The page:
I don't know if you're using Zoom, or I don't know if you're using Canvas. I noticed that-- I taught a computer class last year and I went in to Canvas Commons, and there's a lot of content there that you could borrow. But I don't know if that answers your question. Probably not.
OK. Being in ESL, you know, some of you maybe use Side by Side and there's those cute little dialogues with the grammar and stuff. But why don't we have students writing their original dialogues using the vocabulary and/or the grammar that we're teaching? So there are a lot of sites to make digital movies. You could do PowerPoint, or Google Slide Show with call-outs. You could use Phrase.it to put call-outs or speech bubbles. I included a video.
With our requirement to stay at home, it might be kind of hard, but students can create videos with their family. Wouldn't that be a great way to really, you know, have family literacy going on? Where they're working together as a family to write a dialogue, and creating a funny video or something?
Comic strips-- there is StoryBoard That, which you do need to pay for. But I believe it's a 30-day free trial. So when I assign it to my students it's like, make an account, but you don't have to put it in a credit card number in to make an account. So once the trial is done, you're done. If you want to use it again in the future, use a different email.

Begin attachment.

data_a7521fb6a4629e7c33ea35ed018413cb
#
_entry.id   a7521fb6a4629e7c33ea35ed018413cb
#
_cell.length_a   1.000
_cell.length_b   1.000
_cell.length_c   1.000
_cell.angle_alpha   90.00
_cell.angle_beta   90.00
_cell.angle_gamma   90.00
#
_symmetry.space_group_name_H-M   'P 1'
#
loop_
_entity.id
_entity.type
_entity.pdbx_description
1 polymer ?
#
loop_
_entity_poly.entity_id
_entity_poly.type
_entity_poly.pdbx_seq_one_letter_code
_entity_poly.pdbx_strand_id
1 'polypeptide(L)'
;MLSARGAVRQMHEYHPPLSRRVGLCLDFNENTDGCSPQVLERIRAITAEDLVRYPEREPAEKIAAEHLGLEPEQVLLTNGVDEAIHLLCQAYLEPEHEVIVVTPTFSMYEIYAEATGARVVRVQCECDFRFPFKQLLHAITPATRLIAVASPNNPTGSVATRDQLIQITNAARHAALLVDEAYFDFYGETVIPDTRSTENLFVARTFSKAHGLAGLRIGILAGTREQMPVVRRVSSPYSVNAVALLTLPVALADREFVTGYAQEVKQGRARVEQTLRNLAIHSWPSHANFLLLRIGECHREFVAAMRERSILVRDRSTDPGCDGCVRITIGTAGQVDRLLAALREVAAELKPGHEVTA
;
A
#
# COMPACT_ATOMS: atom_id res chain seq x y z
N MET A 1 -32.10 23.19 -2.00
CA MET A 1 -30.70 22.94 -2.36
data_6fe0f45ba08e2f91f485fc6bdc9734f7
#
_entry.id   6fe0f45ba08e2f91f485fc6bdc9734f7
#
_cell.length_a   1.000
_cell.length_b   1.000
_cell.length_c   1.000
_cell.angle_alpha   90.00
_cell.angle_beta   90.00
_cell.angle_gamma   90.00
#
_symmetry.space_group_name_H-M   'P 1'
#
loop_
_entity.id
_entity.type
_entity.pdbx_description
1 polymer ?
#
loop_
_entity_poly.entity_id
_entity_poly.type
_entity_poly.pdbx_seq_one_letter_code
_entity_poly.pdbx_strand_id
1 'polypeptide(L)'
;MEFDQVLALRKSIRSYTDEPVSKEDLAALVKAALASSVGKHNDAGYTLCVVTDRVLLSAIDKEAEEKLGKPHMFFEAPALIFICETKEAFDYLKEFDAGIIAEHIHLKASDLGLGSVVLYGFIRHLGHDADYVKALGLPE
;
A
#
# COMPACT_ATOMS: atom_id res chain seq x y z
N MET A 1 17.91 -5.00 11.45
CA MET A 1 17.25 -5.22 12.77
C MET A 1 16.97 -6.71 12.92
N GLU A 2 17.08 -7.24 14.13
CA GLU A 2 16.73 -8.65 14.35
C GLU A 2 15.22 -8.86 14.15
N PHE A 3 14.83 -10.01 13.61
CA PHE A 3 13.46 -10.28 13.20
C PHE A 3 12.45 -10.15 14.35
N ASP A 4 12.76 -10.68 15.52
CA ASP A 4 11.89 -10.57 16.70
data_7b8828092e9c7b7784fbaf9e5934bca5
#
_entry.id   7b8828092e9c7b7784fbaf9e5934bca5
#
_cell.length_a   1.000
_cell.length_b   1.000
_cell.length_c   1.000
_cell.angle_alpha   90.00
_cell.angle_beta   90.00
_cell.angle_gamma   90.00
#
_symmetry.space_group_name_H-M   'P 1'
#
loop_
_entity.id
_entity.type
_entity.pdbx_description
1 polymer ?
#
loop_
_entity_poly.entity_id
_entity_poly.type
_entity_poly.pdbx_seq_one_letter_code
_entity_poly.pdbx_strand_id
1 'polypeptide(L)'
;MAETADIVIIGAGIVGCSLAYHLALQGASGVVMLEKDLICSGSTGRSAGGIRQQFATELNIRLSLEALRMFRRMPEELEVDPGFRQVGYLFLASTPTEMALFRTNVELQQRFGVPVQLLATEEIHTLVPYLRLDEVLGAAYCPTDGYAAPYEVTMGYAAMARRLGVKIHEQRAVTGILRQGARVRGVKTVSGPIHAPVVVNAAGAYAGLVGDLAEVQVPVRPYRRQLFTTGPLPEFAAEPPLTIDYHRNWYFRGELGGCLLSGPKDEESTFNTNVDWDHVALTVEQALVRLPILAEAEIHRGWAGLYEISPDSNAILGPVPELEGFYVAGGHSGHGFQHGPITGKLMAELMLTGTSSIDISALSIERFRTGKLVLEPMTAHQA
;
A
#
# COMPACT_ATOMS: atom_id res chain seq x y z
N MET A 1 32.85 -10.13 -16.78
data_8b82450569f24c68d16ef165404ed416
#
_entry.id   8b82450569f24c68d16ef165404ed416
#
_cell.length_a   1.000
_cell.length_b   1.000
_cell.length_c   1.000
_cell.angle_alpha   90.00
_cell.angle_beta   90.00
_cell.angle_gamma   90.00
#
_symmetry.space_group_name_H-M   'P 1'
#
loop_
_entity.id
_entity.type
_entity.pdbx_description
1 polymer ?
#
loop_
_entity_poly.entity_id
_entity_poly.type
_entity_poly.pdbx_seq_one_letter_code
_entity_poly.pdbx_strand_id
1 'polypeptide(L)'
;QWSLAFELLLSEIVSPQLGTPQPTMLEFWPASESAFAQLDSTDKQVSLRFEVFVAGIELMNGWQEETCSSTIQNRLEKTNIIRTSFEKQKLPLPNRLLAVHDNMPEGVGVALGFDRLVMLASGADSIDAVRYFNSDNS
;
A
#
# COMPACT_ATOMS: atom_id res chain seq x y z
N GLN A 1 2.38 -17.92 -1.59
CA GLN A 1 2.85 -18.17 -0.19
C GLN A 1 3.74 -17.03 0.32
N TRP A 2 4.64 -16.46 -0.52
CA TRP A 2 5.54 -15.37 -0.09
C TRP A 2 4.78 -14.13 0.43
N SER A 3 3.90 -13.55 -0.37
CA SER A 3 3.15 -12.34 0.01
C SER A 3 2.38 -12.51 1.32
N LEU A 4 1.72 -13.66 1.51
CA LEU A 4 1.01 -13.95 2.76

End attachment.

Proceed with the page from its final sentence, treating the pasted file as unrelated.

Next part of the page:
MakeBeliefs-- this been around for a long time. The man who has this website is amazing-- Bill Zimmerman. If you go there, he has all kinds of different teaching tools, and templates, and ideas. But this is an example that another group of teachers created. Theirs was more about idioms than vocabulary, but you could create a comic strip, it's really easy, different characters. They can print it out, it can be emailed. It's really fun.
Any other ways for students to engage with the new vocabulary using tech? Type in the chat. And we're coming to the end pretty soon here, folks. I imagine that you have some ideas. Melinda, anything?
Melinda Holt: Quizlet Live.
Kristi Reyes: Yeah.
Melinda Holt: Padlet. MakeBelief is free or pay, question mark?
Kristi Reyes: Free.
Melinda Holt: Free, free, free. Yes. Love Quizlet Live.
Kristi Reyes: I think everything here, except for when I point out that it's not.
Melinda Holt: Most apps, actually, out there in the world, will have a freemium version for a limited time, or so many bells and whistles. And then if you go premium, they'll give you the rest.
Kristi Reyes: And you know, I'm on lots of different list serves and I've been bombarded with all these lists of free resources. It's overwhelming. But a lot of the paid premiums are free for us teachers for a while. So that's really-- we're in a good time for this. So the [audio out] is (inaudible).